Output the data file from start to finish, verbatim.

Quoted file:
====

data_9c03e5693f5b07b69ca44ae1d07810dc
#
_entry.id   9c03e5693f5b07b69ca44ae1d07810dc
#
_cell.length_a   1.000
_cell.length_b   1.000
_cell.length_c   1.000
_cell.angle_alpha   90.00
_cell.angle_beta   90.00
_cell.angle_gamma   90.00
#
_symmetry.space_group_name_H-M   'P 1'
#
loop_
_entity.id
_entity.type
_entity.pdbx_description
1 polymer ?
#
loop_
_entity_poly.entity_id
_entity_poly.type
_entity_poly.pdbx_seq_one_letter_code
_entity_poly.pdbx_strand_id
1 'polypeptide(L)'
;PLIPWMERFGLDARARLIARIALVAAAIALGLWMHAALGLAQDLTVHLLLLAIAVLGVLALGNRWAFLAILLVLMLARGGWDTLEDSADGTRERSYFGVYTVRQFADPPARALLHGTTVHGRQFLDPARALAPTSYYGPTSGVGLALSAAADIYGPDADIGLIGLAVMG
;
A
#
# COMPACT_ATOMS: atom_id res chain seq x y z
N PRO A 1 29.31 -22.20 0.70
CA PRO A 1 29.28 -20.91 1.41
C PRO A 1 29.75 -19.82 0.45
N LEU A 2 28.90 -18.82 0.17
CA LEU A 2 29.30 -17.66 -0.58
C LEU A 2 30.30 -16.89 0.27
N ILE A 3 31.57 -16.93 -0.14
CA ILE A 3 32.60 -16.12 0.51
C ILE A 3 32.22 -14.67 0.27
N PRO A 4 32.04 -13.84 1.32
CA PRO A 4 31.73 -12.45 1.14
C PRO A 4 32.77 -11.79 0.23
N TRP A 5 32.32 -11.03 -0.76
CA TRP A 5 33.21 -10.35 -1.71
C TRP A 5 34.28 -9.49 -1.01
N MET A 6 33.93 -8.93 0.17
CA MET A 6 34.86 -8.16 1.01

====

data_9c03e5693f5b07b69ca44ae1d07810dc
#
_entry.id   9c03e5693f5b07b69ca44ae1d07810dc
#
_cell.length_a   1.000
_cell.length_b   1.000
_cell.length_c   1.000
_cell.angle_alpha   90.00
_cell.angle_beta   90.00
_cell.angle_gamma   90.00
#
_symmetry.space_group_name_H-M   'P 1'
#
loop_
_entity.id
_entity.type
_entity.pdbx_description
1 polymer ?
#
loop_
_entity_poly.entity_id
_entity_poly.type
_entity_poly.pdbx_seq_one_letter_code
_entity_poly.pdbx_strand_id
1 'polypeptide(L)'
;PLIPWMERFGLDARARLIARIALVAAAIALGLWMHAALGLAQDLTVHLLLLAIAVLGVLALGNRWAFLAILLVLMLARGGWDTLEDSADGTRERSYFGVYTVRQFADPPARALLHGTTVHGRQFLDPARALAPTSYYGPTSGVGLALSAAADIYGPDADIGLIGLAVMG
;
A
#
# COMPACT_ATOMS: atom_id res chain seq x y z
N PRO A 1 29.31 -22.20 0.70
CA PRO A 1 29.28 -20.91 1.41
C PRO A 1 29.75 -19.82 0.45
N LEU A 2 28.90 -18.82 0.17
CA LEU A 2 29.30 -17.66 -0.58
C LEU A 2 30.30 -16.89 0.27
N ILE A 3 31.57 -16.93 -0.14
CA ILE A 3 32.60 -16.12 0.51
C ILE A 3 32.22 -14.67 0.27
N PRO A 4 32.04 -13.84 1.32
CA PRO A 4 31.73 -12.45 1.14
C PRO A 4 32.77 -11.79 0.23
N TRP A 5 32.32 -11.03 -0.76
CA TRP A 5 33.21 -10.35 -1.71
C TRP A 5 34.28 -9.49 -1.01
N MET A 6 33.93 -8.93 0.17
CA MET A 6 34.86 -8.16 1.01